Missile-Based Mission Work: The Future of Evangelism?

Missile-Based Mission Work: The Future of Evangelism?

Elm Springs, SD – Located in the midst of endless cornfields and small towns, the Martin Luther Launch Complex is leading the way in both technical innovation and evangelical outreach. The brainchild of the Lutheran Aeronautics and Space Administration (LASA), this state of the art facility is redefining mission work.

“In many regions of the world, conducting traditional mission work is illegal, dangerous, and frankly, impossible,” stated Director of Flight Operations Pastor John Hamilton. “It’s neither wise nor feasible for me to travel to ISIS controlled territory in Syria or the Democratic People’s Republic of Korea to spread the Gospel. That’s where LASA enters the picture.”

Founded in 1997 by several Lutheran Synods, LASA’s goal is to provide effective outreach capability anywhere on Earth. After purchasing a former missile silo complex in South Dakota, LASA quickly constructed a system of laboratories, launchpads, and blast shielded seminary facilities.

“We accomplish three primary tasks here,” said Pastor Hamilton. “We carry out the research, development, and fabrication of Intercontinental Biblical Missiles (ICBMs), we determine the doctrinally correct payload, and we carry out the physical rocket launches.”



Primarily drawing on current US and Russian missile technology, LASA has developed their own rocket, called the SILAS I. Boasting a range of 9,800 miles and the ability to carry a payload in excess of 800 pounds, the SILAS I can make outreach deliveries worldwide.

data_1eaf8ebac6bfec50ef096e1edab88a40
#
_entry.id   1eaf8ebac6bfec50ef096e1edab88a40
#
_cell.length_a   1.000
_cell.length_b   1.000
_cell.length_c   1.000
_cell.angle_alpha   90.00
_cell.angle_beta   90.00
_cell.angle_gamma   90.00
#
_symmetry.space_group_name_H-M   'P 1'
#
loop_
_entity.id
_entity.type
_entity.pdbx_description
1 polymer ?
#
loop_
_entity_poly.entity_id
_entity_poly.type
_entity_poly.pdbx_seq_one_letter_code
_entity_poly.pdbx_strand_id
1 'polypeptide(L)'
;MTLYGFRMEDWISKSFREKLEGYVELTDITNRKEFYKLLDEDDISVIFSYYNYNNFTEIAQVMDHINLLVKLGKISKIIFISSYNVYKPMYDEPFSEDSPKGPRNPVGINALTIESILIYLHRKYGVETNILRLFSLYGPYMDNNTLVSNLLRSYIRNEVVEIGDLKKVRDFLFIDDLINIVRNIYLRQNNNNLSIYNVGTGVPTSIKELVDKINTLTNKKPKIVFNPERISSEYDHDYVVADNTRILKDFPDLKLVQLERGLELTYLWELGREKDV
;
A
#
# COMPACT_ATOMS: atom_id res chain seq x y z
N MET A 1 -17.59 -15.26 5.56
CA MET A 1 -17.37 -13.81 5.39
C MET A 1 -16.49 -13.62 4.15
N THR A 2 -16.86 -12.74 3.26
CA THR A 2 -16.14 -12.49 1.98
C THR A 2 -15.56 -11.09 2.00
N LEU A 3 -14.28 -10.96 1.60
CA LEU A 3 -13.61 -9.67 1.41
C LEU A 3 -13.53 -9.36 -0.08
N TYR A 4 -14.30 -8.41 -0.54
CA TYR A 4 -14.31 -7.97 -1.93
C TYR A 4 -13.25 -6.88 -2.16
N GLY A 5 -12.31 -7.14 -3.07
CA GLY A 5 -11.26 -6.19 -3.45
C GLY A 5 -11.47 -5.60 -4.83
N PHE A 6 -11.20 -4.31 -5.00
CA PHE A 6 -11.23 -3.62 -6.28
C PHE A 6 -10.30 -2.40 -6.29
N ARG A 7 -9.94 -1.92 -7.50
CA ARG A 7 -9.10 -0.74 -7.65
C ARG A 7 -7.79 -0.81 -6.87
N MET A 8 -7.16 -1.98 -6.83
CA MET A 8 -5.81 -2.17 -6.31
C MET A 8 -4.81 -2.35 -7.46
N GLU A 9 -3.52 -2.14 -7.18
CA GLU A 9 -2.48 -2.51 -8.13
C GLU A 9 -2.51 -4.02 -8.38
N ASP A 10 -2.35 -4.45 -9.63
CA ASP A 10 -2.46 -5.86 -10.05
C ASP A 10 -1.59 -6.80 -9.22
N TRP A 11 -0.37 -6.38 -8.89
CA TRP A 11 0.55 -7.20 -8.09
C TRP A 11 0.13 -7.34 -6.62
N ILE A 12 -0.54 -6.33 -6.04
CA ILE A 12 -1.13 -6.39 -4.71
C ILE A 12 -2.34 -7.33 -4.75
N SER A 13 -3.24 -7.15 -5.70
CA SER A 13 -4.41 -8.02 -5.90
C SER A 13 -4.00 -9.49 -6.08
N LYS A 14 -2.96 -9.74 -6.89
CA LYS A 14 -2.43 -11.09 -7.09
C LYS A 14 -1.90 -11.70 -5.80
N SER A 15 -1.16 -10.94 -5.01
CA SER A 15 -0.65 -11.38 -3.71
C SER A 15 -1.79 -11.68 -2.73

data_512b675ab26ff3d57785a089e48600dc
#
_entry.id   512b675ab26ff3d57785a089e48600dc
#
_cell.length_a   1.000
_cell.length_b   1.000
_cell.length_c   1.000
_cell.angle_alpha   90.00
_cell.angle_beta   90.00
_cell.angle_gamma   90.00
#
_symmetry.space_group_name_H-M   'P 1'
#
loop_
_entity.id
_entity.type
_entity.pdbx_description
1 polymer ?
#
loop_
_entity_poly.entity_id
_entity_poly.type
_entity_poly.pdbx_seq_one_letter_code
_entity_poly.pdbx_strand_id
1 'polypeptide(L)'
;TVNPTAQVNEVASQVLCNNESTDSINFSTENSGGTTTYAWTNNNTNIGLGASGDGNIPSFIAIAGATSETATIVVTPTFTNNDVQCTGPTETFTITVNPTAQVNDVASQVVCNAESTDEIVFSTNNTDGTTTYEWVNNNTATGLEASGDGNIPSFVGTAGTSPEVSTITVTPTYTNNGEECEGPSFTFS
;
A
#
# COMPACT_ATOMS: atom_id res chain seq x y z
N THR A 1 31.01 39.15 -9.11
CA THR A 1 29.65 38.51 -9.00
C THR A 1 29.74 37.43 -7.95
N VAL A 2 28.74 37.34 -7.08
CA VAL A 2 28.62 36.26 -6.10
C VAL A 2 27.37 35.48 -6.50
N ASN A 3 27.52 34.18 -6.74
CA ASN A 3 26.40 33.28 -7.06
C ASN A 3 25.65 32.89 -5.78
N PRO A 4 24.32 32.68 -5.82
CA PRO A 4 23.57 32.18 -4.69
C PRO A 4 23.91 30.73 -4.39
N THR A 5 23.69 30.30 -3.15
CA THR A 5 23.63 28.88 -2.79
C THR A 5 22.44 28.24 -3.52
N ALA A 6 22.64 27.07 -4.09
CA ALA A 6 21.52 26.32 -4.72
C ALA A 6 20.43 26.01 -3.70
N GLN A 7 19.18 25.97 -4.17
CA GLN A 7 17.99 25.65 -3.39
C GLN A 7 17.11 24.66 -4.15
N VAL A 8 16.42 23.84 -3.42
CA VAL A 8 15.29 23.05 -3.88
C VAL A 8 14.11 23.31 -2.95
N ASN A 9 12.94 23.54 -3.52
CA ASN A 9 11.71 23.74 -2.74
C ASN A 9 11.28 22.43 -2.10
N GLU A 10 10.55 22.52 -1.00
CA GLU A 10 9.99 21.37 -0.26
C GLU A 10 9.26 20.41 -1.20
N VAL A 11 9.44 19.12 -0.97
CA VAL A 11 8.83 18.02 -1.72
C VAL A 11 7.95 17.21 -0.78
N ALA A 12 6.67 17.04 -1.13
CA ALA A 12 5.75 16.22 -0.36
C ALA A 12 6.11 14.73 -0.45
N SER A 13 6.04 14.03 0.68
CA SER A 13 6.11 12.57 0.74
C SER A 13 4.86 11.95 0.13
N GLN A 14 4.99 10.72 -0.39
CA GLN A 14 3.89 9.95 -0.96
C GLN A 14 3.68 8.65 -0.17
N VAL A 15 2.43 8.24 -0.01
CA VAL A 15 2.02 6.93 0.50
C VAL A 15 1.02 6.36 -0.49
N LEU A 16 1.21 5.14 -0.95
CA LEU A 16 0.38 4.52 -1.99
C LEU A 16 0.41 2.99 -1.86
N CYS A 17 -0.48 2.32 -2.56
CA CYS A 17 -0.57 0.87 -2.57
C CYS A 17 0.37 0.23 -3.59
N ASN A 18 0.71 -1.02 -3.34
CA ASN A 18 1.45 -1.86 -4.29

“Our theological team does an outstanding job identifying ideally suited, doctrinally sound, clear and concise Scriptural materials for delivery,” added Pastor Hamilton. “Then, the payload specialists pack the materials, the scientists prepare the vehicle and decide the guidance and trajectory information. We are able to complete the entire process from start to finish in only twenty-two days.”

Due to donations of money, materials, and traditional Lutheran frugality, the total cost of each launch is only $4.5 million. To date, LASA has carried out over 52 successful launches to 28 different countries.

“We’ve been blessed with tremendous success,” said Pastor Hamilton. “We’ve had the privilege of delivering the saving news of the Gospel to millions of people in countries like Syria, North Korea, Iran, and Afghanistan.”

The next step for LASA is much more ambitious: interstellar mission work. Pastor Hamilton confirmed that the research and development staff at LASA are in the early stages of developing a vehicle to escape earth orbit to carry God’s Word into the cosmos.

“This is our most ambitious project to date,” he said, “but look at how God has blessed our efforts thus far! We look forward to this next step in our mission.”

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